I had a wilde-ly good time watching the brilliant cast of the United States Naval Academy’s The Masqueraders perform Oscar Wilde‘s popular The Importance of Being Earnest, A Trivial Comedy for Serious People. The young group of actors were having so much fun performing Wilde’s crazy cast of characters that their joy was infectious. This wonderful production, which is in shipshape, reminded me why this hilarious and witty comedy is still loved by audiences 118 years after it opened in London. Every glorious Wilde word was delivered like poetry. And sitting in the elegant Mahan Hall – I felt like I transferred back to Victorian England dropping in for tea.
If you don’t know the plot (and there many twists and turns like you’ll find in a Gilbert and Sullivan operetta), here’s what you need to know about this three-act farce without me giving away the surprising endings and major ‘unveilings’:
Algernon Moncrieff (James Frevola) greets his best friend John Worthing (Jonathan Lucas), who he knows as ‘Ernest,’ who has come to propose to Algernon’s cousin, Gwendolen Fairfax (Jamie Moroney). Algernon is reluctant to grant his consent until Ernest explains to him why his cigarette case has the inscription, “From little Cecily, with her fondest love to her dear Uncle Jack.” ‘Well, let’s just say that John and Ernest’s lives are not what they seem to be and are intertwined with two chaps named Jack and Bunbury.
Enter Gwendolen and her stern mother Lady Bracknell (Jett Watson), who interviews the prospective son-in-law-to-be, and is – predictably – not impressed. Now enter Cecily (Jenn Underhill) and her governess Miss Prism (Megan Rausch), and Dr. Chasuble (Chris Hudson), who all have love on their minds. But will they ever really find true love? Will they ever figure out what the heck is going on? You’ll have to come to the final two performances this weekend on Friday and Saturday, November 22nd and 23rd, to see if any of these characters turn out to be ‘Earnest’ and earnestly in love.
Director Professor Christy Stanlake receives superb performances from every member of her talented cast. Underhill and Moroney are perfection as the hopeful but confused bride-wannabes. Frevola and Lucas have great chemistry and play off each other beautifully – like two brothers engaging in constant sibling rivalry. Watson is an elegant and assertive Lady Bracknell and often had me and the audience in stitches after his biting delivery of Wilde’s funniest lines. Watson looks stunning in the dress and hat and shoes designed by Costume Designer Richard Montgomery, who also designed the colorful set. Montgomery utilizes stripes, glitter, flowers, and other colorful visual delights, and each dress or shirt or coat or suit perfectly reflects the characters’ personalities – you are what you wear! And some of the clothes brought some loud laughs from the audience.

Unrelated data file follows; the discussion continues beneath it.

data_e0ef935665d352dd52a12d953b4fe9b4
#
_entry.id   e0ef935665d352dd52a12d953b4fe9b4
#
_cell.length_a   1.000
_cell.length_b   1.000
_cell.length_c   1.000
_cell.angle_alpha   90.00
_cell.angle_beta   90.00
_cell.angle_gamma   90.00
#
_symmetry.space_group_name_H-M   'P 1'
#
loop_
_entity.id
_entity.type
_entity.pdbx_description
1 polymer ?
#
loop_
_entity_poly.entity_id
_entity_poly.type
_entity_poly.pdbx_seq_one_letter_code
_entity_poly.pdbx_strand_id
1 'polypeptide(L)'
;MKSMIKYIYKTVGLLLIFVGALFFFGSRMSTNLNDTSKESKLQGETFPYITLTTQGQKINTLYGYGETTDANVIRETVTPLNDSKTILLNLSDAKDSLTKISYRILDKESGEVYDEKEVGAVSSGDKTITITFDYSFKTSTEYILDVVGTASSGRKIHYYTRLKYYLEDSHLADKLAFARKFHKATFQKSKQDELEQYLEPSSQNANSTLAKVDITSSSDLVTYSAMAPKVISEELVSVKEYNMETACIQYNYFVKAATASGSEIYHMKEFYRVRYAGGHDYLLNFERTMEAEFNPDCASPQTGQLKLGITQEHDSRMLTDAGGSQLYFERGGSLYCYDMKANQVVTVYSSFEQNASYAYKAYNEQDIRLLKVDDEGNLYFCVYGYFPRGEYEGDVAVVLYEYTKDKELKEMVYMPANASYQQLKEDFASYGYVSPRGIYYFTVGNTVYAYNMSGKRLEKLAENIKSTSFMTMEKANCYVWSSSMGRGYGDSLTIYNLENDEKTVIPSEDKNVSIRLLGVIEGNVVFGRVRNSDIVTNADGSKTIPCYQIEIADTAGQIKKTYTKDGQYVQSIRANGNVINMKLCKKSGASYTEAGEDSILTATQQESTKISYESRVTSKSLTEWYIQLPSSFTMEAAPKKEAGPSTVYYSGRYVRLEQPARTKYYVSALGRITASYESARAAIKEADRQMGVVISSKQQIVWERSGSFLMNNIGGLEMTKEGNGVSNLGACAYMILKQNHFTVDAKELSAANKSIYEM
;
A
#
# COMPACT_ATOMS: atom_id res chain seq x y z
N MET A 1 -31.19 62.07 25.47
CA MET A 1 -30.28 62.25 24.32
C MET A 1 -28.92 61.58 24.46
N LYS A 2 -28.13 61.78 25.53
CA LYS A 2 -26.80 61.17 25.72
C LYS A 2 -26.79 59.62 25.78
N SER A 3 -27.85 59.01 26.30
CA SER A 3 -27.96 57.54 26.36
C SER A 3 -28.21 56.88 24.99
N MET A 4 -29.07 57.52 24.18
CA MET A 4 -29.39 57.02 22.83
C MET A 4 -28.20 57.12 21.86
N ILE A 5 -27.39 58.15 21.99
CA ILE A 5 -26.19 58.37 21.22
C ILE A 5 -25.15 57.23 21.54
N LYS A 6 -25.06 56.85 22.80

Montgomery’s effective set easily transformed itself from a small flat to a beautiful garden to a drawing room in the three acts.The colorful props looked like Montgomery had raided a group of thrift stores and flea markets, and echoed all the confusion the characters were creating and experiencing in the story. After the show, I chatted with Mr. Montgomery who confirmed that he had gone ‘shopping’ for the spears, the zebra and leopard skins, and other props that covered the sofa/love seat, and for many of the other props used in his unique set. I would have loved to have been a ‘fly-on-the-wall’ when he was shopping for these tchotchkes (knickknacks). I adored the set and admired all the work that went into building it and giving it that unique look.
There were so many lovely moments in the show but my favorite was watching Rausch and Hudson’s faces light up and beam as their hands locked as they prepared to take a loving walk together arm-in-arm. It was one of many touching moments provided by Director Stanlake and her cast that made this production so moving and so special.
Kudos to Lighting Designer David Johnson and Sound Designers Blake Nixon and Jonson Henry for their excellent work. And a special congratulations to Dialect Coach Leith Daghistani and to the cast for their perfect diction and enunciation. This is the first production of this play where I could understand every word by every actor. It’s an incredible accomplishment and much appreciated.
I will be very earnest with you – I highly recommend you make a trip to Annapolis this Friday or Saturday night to see this amazing cast in this very entertaining production of The Importance of Being Earnest. I am so glad I did.
The Importance of Being Earnest has two more performances this upcoming Friday and Saturday, November 22nd and 23rd at 8 PM at Mahan Hall at The United States Naval Academy – inside Gate 3 – on Maryland Avenue, in Annapolis, MD. For tickets, call the box office (410) 293-TIXS / (410) 293-8497, purchase them at the door, or online. Here are directions.